Saturday, June 20, 2009

Need Help

This sign is in the old street behind my house. I was told there's an electric tower inside the room, which is odd, as we see the room is not too tall to keep a tower. Well, a short tower perhaps?

The other two signs are found on sake houses' wall.

Now I'm open to suggestion about these signs. Anyone can break the codes? :).
Wish you a golden weekend.
Let's see what Gary has found:
The bottom one is easy. It’s like this.

The middle one is a notice about some kind of memorial service at a temple, probably 教善寺 which looks like it is just north of Saijo Station (Kyouzenji?). The memorial service was on April 29 at 1:30 P.M.

The top one is all about fire alarm bells. That might be a fire-watch tower that is illustrated. What blows my mind is how old those signs are. They probably date from WWII or before because after the war horizontal rows of kanji were written from left to right, but before the war kanji were written from right to left, like vertical writing in Japan today. We can see this at the top right of the left sign with this line: 号信災火 which we write this way these days 火災信号。Rarely, I could see old shop signs written from right to left in Tokyo.

I’m guessing that the circles with lines connecting some of them are patterns of hitting the bell depending on what the fire watch people want to communicate, like whether the fire is close, within the local ward, or widespread. The sign on the left has some siren patterns.

There is an example of a watchtower here. And here is one in Kawagoe, near Tokyo. Here is one in Little Tokyo in Los Angeles.

Traditionally towns and cities in Japan were filled with wooden buildings, so fire was a major hazard.
Yuri San: Tomu wa kanji o hyaku gurai shitte imasu (Tom knows about a hundred kanji)
Hiro San: Watashi wa niju gurai desu, anata wa? (I know about twenty kanji, what about you?)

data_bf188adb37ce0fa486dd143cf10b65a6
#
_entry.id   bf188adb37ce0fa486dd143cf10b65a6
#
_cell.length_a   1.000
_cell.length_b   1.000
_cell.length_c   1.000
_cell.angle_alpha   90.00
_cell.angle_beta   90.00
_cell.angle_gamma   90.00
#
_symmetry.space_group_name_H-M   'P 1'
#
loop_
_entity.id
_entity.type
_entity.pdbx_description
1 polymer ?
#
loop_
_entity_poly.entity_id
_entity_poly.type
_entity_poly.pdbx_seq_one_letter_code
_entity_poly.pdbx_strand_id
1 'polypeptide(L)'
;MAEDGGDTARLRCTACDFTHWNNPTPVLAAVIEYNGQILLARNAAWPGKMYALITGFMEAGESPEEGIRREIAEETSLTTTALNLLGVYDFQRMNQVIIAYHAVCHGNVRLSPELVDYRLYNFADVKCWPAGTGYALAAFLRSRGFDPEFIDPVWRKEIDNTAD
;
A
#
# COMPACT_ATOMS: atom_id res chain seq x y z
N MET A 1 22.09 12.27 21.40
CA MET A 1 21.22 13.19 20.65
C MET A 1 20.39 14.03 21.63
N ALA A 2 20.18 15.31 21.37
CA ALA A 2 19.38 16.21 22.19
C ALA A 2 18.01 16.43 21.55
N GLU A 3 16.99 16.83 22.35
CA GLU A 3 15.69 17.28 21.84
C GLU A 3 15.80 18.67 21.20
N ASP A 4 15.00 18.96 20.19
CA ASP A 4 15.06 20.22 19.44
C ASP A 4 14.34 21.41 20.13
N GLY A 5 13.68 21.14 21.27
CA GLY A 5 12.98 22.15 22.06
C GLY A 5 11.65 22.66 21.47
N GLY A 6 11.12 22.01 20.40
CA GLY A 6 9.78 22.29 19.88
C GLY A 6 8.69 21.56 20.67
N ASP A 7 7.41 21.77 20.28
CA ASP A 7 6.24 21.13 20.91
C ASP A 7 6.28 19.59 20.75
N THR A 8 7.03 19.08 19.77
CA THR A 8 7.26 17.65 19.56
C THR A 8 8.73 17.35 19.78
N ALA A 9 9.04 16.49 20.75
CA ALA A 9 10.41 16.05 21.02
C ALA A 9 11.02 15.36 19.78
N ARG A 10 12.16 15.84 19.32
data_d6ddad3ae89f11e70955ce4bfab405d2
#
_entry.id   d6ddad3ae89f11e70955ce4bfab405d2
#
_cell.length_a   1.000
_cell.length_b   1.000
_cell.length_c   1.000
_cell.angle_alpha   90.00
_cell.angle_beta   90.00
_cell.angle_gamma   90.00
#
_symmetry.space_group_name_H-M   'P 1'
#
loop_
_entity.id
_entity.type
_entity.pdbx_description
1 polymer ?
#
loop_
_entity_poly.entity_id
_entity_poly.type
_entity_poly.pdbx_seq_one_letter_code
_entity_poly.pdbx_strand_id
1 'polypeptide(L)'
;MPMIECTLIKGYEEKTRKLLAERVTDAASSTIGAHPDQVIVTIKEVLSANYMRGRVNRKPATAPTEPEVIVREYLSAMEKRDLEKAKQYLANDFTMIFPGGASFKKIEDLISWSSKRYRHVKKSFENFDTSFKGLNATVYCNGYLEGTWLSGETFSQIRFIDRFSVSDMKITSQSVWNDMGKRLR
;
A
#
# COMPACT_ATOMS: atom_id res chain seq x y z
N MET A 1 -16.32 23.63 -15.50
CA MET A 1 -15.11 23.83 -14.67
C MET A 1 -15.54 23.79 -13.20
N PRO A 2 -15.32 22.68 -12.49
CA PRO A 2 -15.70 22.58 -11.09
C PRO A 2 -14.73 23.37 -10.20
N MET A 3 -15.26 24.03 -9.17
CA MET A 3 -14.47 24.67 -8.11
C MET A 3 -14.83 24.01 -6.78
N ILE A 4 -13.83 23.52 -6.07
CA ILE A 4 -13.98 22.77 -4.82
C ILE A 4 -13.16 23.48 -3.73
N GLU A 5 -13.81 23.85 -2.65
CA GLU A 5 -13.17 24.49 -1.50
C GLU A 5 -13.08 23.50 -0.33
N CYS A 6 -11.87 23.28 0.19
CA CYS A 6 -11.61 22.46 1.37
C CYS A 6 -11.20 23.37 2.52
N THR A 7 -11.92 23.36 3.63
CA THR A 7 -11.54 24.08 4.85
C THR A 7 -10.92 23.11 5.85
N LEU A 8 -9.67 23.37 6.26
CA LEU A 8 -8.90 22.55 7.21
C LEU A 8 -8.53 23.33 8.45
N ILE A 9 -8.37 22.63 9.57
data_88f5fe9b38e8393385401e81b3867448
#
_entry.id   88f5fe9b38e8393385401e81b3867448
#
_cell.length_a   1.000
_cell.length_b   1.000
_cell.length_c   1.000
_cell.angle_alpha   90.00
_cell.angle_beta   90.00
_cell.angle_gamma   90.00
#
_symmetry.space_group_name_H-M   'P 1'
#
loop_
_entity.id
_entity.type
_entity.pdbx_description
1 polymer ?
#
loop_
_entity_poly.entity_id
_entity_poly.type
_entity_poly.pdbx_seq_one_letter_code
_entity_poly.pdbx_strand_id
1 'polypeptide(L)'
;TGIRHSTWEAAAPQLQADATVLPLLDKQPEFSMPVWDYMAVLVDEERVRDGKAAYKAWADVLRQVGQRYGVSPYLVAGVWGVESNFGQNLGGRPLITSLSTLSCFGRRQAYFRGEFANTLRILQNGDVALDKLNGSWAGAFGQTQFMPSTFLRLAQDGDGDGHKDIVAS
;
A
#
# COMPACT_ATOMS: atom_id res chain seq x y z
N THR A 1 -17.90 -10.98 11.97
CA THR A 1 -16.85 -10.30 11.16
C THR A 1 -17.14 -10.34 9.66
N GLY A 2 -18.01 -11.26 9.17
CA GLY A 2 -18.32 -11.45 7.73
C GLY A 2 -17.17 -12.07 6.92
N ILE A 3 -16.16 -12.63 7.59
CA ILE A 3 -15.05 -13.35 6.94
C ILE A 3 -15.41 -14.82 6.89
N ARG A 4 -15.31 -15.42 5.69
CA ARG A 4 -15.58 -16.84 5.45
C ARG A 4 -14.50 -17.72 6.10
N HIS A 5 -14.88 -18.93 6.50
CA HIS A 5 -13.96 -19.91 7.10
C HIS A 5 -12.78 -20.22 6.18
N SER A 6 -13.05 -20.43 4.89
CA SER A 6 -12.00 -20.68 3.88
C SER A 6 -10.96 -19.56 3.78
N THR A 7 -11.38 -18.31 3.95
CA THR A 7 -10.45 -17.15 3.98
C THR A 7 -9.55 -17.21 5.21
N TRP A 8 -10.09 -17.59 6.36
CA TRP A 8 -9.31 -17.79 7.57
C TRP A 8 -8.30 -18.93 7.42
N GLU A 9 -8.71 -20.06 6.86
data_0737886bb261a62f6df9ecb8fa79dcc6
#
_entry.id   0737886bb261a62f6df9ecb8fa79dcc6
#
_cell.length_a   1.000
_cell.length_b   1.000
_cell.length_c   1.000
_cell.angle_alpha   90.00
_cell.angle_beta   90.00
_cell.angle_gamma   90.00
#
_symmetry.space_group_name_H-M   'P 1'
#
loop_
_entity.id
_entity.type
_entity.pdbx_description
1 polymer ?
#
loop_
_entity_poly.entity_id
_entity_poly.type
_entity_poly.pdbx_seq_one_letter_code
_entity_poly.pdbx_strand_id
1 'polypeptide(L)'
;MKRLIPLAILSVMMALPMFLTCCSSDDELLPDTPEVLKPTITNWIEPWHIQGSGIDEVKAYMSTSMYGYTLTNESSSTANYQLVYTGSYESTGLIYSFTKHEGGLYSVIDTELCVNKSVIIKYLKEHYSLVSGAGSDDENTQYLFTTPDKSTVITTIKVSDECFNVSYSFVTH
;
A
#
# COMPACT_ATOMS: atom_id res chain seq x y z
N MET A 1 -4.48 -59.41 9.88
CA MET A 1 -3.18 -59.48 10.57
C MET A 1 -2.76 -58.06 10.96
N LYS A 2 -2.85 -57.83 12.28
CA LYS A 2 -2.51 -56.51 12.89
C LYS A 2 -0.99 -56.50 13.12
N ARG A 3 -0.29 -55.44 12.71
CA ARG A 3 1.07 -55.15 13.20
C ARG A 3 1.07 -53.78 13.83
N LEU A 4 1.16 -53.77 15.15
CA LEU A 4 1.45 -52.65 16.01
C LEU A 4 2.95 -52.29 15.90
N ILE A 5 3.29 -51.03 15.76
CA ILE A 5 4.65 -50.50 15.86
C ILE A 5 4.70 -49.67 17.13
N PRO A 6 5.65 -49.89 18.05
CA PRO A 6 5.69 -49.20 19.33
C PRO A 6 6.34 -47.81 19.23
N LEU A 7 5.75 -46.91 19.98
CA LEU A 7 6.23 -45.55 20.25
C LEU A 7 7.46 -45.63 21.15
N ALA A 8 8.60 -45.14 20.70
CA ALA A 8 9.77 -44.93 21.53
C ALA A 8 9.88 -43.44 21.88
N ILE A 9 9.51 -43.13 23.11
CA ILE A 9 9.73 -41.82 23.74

6 comments:

Tall Gary said...

More fascinating (and challenging!) signs.

The bottom one is easy. It’s like this.

The middle one is a notice about some kind of memorial service at a temple, probably 教善寺 which looks like it is just north of Saijo Station (Kyouzenji?). The memorial service was on April 29 at 1:30 P.M.

The top one is all about fire alarm bells. That might be a fire-watch tower that is illustrated. What blows my mind is how old those signs are. They probably date from WWII or before because after the war horizontal rows of kanji were written from left to right, but before the war kanji were written from right to left, like vertical writing in Japan today. We can see this at the top right of the left sign with this line: 号信災火 which we write this way these days 火災信号。Rarely, I could see old shop signs written from right to left in Tokyo.

I’m guessing that the circles with lines connecting some of them are patterns of hitting the bell depending on what the fire watch people want to communicate, like whether the fire is close, within the local ward, or widespread. The sign on the left has some siren patterns.

There is an example of a watchtower here. And here is one in Kawagoe, near Tokyo. Here is one in Little Tokyo in Los Angeles.

Traditionally towns and cities in Japan were filled with wooden buildings, so fire was a major hazard.

Christopher Raun Leth said...

I have to admit that you could have told me that it was a sign for the elevator to the moon, as my Japanese is none-existing:-) But great photos:)

henny said...

@ Christopher, hehe, it's a "no taking pictures here!" sign. Would you believe it?

@ Gary, have you ever lived in Saijo? MOS burger, local signs, mmm, what else? :).
I owe you big big time. Another favor please, can I put your note in my post?
For the second photo, that sign is on a wall right across from a temple, so that's the most likely like you informed us.

Tall Gary said...

I would be honored, Henny. Feel free to use my note as you wish.

I won’t feel bad when a native Japanese speaker corrects me and informs me that I’m entirely wrong. Ha ha.

henny said...

Gary, thanks, no worry about that. Just don't tell Kaori, ok? :).

JM said...

I really like the 1st old door.